Press notes from the gods above

The Gita Press of Gorakhpur brought piety to the Hindu masses. Governance Now visits the press in the times of muscular Hindutva


Ishita Mishra | November 2, 2017 | Gorakhpur

#Gorakhpur   #Gita Press Gorakhpur   #Gita Press  
The canopied entrance to the Gita Press, Gorakhpur. Photo by Ishita Mishra
The canopied entrance to the Gita Press, Gorakhpur. Photo by Ishita Mishra

The Gita Press is synonymous with Hindu religious texts: its cheap editions of the Bhagwad Gita, and equally its Hanuman Chalisa, have reinforced the piety of devout Hindus. Many use them in daily prayers or to seek religious wisdom. The press also publishes Kalyan, a magazine on spiritual matters. Through such means, the Gita Press, based in Gorakhpur and founded in 1923, has influenced the minds of Hindus of a certain bent – orthodox, believing in the varna system, and with strong notions of ideas such as Hindu purity and Hindu pride.

Gorakhpur is also the stronghold of Uttar Pradesh chief minister Yogi Adityanath, who is the mahant of the Gorakhnath math and temple of the Nath sect, and a proponent of a hardline Hindutva. The math and the press have influenced, to an extent, the outlook of the Hindu majority that shaped the BJP’s peculiar form of Hindutva and brought the party to power at the centre and in UP. It is in this light that we take another look at the Gita Press.

The signs of the regime change – and a rising majoritarian sentiment – are already in evidence on the streets of Gorakhpur. When I ask a cycle-rickshawala to take me to the Miyaan Bazaar area, where the Gita Press is located, he won’t go. Another rickshawala, who’s wearing a skullcap, shouts out to me that I should ask the fellow to take me to Maya Bazaar instead. Miyaan Bazaar; Maya Bazaar. One place; two names. Miyaan Bazaar was what it has been known as for decades; Maya Bazaar is what people say Yogi Adityanath has decreed it should be known as. Five times the Yogi has been elected MP from Gorakhpur. Everyone knows of his darbars at the math, at which he settles disputes, gets government work done for petitioners by putting in a word or sending a personal request – and, it seems, even decides unofficially what people should call places in the town.

At the press

“We call it Maya Bazaar, they call it Miyaan Bazaar. The place is the same...hardly matters,” says Devidayal Agarwal, a trustee of the Gita Press, glossing over the matter. His father, Baijnath Agarwal, too is a trustee of the press, a unit of the Gobind Bhawan Karyalaya. Since inception, the press gained popularity through its Hindi translation of the Bhagwad Gita, sold cheap as gutka (or pocket) editions. Translations in English and 15 other languages came later. Besides the Gita, the most popular publications from the press are the Hanuman Chalisa and Tulsidas’s Ramcharita Manas. Sales over the years have crossed more than 650 million books.

The Gita Press building looks more like a painted temple, with vimanas, kalashes, and paired shikhars. Though made of brick and cement, it looks as if it were made of wood lacquered thick in deep maroon, white, ochre and some blue. There are images of Hindu gods and goddesses. Around the building are small shops selling material used for puja. There is a shopping complex adjacent to the building, where there are some bookstores and shops selling khadi. The press itself has a big shop selling its publications. Security at the press is high. There were almost half a dozen uniformed and un-uniformed guards at the entrance who ensure that no one enters without clearance. Vehicles are thoroughly checked too. CCTV cameras have been installed and manager LM Tiwari keeps an eye on the monitors in his office. For years, Ramdhun has been played all day at the building. Earlier, a group of singers would sit on the terrace and the sound would waft throughout the building. These days, though, the sound is from an audio system.

“It cleanses the soul. It’s a universal truth that if you hear Ramnaam continuously, it opens the doors of heaven to you,” says Devidayal Agarwal, who has an air-conditioned cabin on the premises. Rest of the rooms make do with fans, some even without that.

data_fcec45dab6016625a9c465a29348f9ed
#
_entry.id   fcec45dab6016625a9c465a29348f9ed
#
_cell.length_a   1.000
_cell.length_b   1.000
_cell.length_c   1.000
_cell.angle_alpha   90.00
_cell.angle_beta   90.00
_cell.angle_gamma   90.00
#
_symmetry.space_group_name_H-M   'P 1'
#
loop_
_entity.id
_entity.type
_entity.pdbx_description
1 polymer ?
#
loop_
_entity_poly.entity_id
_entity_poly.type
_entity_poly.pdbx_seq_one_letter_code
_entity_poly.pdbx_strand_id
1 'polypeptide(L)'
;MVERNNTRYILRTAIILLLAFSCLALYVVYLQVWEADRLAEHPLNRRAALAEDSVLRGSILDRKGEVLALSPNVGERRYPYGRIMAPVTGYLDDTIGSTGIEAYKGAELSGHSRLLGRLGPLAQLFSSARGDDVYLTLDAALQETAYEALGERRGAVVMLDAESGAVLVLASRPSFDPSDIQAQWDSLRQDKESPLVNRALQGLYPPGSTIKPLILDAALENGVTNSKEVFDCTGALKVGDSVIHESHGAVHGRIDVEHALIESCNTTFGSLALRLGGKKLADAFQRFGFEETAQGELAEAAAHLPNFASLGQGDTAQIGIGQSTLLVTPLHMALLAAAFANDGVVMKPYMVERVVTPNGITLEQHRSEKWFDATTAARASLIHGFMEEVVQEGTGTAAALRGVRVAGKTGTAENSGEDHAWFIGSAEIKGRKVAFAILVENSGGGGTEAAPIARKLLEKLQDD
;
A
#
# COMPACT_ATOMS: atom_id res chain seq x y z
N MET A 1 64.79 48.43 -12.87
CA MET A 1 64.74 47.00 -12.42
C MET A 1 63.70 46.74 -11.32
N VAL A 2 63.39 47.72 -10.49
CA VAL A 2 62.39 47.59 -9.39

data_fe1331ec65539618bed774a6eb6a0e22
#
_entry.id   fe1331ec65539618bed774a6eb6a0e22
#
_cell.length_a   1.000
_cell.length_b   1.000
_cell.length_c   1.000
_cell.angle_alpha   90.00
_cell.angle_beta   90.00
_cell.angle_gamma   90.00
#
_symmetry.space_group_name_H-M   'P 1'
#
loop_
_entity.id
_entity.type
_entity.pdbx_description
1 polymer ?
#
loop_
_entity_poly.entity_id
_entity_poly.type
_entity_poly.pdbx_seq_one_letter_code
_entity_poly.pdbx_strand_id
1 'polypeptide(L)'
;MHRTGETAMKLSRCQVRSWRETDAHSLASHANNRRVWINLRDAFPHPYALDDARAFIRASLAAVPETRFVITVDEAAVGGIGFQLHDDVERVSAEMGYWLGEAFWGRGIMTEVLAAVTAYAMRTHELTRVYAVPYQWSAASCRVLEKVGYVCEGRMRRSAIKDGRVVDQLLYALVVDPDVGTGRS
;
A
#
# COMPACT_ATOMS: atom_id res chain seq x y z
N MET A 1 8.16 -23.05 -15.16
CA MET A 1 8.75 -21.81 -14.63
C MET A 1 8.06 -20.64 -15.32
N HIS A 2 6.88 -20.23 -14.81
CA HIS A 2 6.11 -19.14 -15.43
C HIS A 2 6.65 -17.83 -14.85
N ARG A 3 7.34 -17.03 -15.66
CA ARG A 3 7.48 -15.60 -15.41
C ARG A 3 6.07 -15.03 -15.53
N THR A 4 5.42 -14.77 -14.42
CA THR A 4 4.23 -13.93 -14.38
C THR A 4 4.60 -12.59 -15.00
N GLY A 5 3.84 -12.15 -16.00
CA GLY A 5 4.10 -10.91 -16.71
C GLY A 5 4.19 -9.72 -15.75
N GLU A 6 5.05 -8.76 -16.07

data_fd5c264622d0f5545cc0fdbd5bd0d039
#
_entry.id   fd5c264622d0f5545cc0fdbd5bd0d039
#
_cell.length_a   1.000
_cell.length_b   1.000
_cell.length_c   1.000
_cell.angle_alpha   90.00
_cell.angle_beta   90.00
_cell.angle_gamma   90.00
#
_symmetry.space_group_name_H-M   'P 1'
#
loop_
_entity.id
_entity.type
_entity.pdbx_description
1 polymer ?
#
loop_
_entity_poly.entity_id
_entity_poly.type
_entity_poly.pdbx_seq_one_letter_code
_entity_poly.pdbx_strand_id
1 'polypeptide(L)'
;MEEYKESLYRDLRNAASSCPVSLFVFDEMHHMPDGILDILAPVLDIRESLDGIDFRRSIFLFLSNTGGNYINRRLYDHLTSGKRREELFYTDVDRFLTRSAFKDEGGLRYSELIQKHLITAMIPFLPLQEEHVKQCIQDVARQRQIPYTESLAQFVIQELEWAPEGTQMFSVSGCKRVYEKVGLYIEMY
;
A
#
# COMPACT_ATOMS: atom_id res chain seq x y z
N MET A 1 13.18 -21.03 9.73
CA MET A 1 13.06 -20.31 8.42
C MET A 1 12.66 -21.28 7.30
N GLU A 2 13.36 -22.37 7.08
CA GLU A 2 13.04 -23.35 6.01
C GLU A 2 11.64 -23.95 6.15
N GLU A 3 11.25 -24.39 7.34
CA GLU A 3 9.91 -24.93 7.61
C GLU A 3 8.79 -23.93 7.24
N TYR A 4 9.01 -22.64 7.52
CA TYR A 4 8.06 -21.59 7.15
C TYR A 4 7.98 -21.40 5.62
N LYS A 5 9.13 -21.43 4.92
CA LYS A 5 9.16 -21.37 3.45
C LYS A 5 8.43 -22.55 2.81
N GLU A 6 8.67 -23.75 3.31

The big idea

The Gita Press was founded by Hanuman Prasad Poddar, Jaya Dayal Goyandka and Ghanshyam Das Jalan for promoting the principles of Sanatana Dharma. The aim of the nonprofit organisation was to make available Hindu holy texts on a large scale, in India and abroad, and at prices the man on the street could afford. The translations are simple; some would say simplistic. But that is probably the reason they have been lapped up in the millions.

The trustees are transparent about the aims, now as well as during the foundation days. “The need of a right way for spiritual salvation, which is a prerequisite for social reform, was the inspiration for the Gita Press. The books we publish show the right path to reaching salvation, and we combine this with social guidance on all aspects and forms of human life,” says Baijnath Agarwal, now 84, who has been associated with the press since his twenties. He is convinced that the phenomenal sales are proof that their books are “really good”. He says, “Our books continue to provide spiritual advice with moral guidelines to people throughout the world. We were never in loss and never faced any other hurdle. It’s obvious we are doing good and this is why we are widely accepted.”

Trustees show the same confidence in Yogi Adityanath as chief minister: they feel his spiritual background, his Gorakhpur connection, and ascetic lifestyle will help inculcate moral and cultural values among youth. “It is lamentable that the current generation lacks insight about our ancient culture and religion,” says Baijnath Agarwal. A keen eye on business, he says, the yogi’s influence would also translate into more demand for books such as those published by the Gita Press.

The strike

In 2015, the Gita Press was in the news because of a month-long strike. Workers complained of poor wages, poor work conditions and misbehaviour by the managment. The strike began when 12 staffers were suspended and the contracts of some workers were suspended for alleged indiscipline and assaulting a supervisor. “The workers demanded revocation of the suspensions and terminations,” says Manoj Kumar, a senior journalist and social activist, among the first to report on the strike.

When meetings between the staff and management failed to resolve the issue, there was mud-slinging from both sides. The management claimed that some anti-national, anti-Hindu forces were out to destroy the legacy of the press and had provoked the workers. The workers, on the other hand, said they were subjected to extreme humiliation. There was bad press, and Yogi Adityanath is said to have intervened to settle matters between the authorities and the workers.